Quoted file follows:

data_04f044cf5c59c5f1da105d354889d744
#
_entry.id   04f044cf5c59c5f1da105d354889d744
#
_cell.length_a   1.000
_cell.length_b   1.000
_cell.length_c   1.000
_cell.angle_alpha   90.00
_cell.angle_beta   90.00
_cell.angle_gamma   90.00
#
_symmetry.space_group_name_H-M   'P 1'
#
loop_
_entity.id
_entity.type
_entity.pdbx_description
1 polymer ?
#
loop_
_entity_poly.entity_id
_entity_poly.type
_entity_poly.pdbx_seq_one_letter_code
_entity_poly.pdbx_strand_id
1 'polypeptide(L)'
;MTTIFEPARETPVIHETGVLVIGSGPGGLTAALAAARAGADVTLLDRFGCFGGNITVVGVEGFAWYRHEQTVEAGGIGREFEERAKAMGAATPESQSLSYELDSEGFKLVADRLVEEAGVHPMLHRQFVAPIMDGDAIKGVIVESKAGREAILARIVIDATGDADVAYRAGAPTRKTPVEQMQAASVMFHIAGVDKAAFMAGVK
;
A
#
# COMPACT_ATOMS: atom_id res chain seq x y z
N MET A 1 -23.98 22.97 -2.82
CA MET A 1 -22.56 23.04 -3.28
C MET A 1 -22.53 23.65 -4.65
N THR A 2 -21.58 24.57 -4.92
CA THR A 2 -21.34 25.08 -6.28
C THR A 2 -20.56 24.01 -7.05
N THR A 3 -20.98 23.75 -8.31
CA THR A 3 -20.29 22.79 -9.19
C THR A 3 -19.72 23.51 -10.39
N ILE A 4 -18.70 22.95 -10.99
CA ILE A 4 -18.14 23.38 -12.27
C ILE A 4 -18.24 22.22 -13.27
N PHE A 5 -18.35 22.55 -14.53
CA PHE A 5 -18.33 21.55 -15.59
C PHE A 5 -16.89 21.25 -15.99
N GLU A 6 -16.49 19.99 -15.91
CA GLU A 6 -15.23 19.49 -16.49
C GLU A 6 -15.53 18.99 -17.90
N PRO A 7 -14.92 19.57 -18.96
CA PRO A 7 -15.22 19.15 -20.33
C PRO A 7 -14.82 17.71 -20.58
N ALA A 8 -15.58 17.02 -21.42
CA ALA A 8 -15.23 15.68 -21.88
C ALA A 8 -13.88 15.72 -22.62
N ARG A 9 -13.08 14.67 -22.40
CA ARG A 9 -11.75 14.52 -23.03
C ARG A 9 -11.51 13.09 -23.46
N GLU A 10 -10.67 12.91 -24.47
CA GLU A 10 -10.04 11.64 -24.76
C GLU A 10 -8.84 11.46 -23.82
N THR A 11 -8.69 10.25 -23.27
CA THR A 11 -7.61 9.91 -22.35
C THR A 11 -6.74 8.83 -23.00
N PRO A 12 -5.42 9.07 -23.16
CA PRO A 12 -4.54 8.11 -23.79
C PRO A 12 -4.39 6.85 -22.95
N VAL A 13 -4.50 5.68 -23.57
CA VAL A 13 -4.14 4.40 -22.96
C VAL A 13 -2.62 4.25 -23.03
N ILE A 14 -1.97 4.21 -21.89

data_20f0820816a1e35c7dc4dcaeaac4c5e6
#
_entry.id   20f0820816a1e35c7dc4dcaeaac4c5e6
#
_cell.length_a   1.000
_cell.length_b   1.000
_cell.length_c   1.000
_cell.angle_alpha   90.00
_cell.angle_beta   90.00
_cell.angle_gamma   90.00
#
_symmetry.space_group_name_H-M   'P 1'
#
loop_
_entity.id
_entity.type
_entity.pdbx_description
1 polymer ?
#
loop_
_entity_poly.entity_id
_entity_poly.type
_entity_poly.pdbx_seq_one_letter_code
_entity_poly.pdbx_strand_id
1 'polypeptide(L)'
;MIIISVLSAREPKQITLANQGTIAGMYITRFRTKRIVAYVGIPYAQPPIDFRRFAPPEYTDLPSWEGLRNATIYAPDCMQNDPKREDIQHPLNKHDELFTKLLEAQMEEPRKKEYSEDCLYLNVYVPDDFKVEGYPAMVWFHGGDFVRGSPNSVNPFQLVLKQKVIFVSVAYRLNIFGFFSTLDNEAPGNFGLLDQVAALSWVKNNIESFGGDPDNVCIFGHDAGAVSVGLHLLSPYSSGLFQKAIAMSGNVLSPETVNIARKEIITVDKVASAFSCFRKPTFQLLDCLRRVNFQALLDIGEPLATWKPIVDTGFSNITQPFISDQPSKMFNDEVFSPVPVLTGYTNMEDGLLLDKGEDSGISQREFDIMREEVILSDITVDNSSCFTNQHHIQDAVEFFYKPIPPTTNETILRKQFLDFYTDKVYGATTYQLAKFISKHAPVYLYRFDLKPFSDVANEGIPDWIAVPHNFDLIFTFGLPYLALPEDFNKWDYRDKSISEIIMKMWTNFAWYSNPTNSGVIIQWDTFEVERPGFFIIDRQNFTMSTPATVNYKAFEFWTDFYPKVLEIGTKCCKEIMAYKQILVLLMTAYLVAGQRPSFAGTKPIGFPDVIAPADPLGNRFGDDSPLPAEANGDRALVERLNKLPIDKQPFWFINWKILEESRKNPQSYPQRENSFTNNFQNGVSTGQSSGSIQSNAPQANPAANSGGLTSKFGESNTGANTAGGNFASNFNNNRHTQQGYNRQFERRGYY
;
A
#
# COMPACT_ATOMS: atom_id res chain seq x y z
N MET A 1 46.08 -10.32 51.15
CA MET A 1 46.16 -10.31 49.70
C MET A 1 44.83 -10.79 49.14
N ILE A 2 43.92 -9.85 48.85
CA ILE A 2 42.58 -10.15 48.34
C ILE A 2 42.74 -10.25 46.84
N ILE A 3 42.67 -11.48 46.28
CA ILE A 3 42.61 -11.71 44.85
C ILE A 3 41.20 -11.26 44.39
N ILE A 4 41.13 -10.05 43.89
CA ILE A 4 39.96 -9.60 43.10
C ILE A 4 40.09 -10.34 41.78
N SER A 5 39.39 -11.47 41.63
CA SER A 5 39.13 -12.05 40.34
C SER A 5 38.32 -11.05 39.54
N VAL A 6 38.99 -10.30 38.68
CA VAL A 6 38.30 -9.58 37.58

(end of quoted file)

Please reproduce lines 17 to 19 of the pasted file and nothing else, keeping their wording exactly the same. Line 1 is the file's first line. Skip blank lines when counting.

_entity.pdbx_description
1 polymer ?
#